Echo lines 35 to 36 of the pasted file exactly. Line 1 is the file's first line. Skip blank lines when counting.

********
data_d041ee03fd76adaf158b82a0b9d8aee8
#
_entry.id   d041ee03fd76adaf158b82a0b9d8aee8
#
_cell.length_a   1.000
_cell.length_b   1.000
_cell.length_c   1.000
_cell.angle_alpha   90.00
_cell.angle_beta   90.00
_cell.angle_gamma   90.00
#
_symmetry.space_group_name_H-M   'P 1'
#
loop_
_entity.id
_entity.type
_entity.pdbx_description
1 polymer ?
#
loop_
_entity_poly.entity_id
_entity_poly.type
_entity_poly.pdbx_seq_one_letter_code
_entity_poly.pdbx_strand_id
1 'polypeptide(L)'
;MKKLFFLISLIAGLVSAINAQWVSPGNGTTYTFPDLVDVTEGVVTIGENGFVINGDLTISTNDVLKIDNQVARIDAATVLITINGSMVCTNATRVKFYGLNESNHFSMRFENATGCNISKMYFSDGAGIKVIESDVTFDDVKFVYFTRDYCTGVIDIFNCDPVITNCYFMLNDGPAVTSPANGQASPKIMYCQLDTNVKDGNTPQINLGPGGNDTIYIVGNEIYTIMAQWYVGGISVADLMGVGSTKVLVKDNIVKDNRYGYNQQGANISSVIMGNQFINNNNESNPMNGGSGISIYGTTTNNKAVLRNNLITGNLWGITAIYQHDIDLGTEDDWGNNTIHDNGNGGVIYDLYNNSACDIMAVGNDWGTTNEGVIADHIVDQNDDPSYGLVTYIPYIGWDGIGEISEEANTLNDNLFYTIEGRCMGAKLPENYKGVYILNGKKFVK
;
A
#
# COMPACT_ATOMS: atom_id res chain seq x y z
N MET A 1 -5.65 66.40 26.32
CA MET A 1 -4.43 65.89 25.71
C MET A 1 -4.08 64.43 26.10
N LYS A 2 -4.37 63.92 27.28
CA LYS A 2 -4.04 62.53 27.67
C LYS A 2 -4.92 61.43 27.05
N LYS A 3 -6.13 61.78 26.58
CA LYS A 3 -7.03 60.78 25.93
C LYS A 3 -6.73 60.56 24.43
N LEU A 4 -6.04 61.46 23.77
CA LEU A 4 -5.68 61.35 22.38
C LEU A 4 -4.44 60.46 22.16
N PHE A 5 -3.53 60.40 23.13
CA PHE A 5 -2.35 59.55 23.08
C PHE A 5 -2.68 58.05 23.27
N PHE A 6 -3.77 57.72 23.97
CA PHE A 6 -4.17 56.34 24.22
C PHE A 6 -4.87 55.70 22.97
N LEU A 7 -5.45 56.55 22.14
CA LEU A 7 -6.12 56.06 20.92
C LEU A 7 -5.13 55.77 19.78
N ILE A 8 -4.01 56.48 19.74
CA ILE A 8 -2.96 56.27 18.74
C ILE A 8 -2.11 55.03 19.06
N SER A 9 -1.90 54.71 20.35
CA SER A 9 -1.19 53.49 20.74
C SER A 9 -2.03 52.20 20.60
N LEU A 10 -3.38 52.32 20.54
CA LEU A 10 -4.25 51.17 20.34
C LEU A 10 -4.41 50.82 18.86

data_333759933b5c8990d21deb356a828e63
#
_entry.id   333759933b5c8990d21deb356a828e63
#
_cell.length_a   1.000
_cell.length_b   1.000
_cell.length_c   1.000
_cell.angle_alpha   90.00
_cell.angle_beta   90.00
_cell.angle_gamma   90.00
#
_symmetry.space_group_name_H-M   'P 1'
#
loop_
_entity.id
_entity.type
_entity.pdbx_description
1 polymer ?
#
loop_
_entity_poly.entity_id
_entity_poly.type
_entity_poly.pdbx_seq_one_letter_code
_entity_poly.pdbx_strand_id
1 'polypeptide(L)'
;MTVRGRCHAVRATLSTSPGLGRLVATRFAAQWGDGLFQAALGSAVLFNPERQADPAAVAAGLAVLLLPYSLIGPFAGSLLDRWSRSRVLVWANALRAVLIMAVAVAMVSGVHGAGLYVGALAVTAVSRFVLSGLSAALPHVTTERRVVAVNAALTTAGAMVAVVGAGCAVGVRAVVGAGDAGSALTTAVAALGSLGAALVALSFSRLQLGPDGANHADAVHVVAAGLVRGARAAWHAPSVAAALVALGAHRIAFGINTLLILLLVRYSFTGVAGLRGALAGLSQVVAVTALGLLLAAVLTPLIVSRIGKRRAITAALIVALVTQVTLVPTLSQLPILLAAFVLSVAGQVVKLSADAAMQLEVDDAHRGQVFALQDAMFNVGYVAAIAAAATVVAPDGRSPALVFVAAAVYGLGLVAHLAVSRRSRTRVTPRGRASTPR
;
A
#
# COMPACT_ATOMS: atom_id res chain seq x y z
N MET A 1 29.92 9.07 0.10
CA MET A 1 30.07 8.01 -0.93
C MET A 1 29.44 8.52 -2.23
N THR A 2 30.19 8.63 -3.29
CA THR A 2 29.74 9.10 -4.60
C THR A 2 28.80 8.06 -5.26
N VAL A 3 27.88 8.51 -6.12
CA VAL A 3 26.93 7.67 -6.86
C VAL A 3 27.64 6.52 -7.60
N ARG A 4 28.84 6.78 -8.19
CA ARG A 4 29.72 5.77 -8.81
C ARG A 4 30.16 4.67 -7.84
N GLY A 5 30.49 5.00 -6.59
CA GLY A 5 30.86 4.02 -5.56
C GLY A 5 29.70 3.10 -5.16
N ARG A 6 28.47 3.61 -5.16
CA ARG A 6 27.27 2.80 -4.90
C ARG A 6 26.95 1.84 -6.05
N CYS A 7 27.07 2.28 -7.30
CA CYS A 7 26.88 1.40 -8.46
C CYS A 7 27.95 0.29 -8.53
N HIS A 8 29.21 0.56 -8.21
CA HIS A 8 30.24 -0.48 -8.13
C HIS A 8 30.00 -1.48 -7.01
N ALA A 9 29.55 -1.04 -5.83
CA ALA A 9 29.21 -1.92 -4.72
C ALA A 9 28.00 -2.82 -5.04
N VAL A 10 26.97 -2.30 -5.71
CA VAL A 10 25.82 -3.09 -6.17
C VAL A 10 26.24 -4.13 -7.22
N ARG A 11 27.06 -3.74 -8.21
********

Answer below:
CA LYS A 2 -4.04 62.53 27.67
C LYS A 2 -4.92 61.43 27.05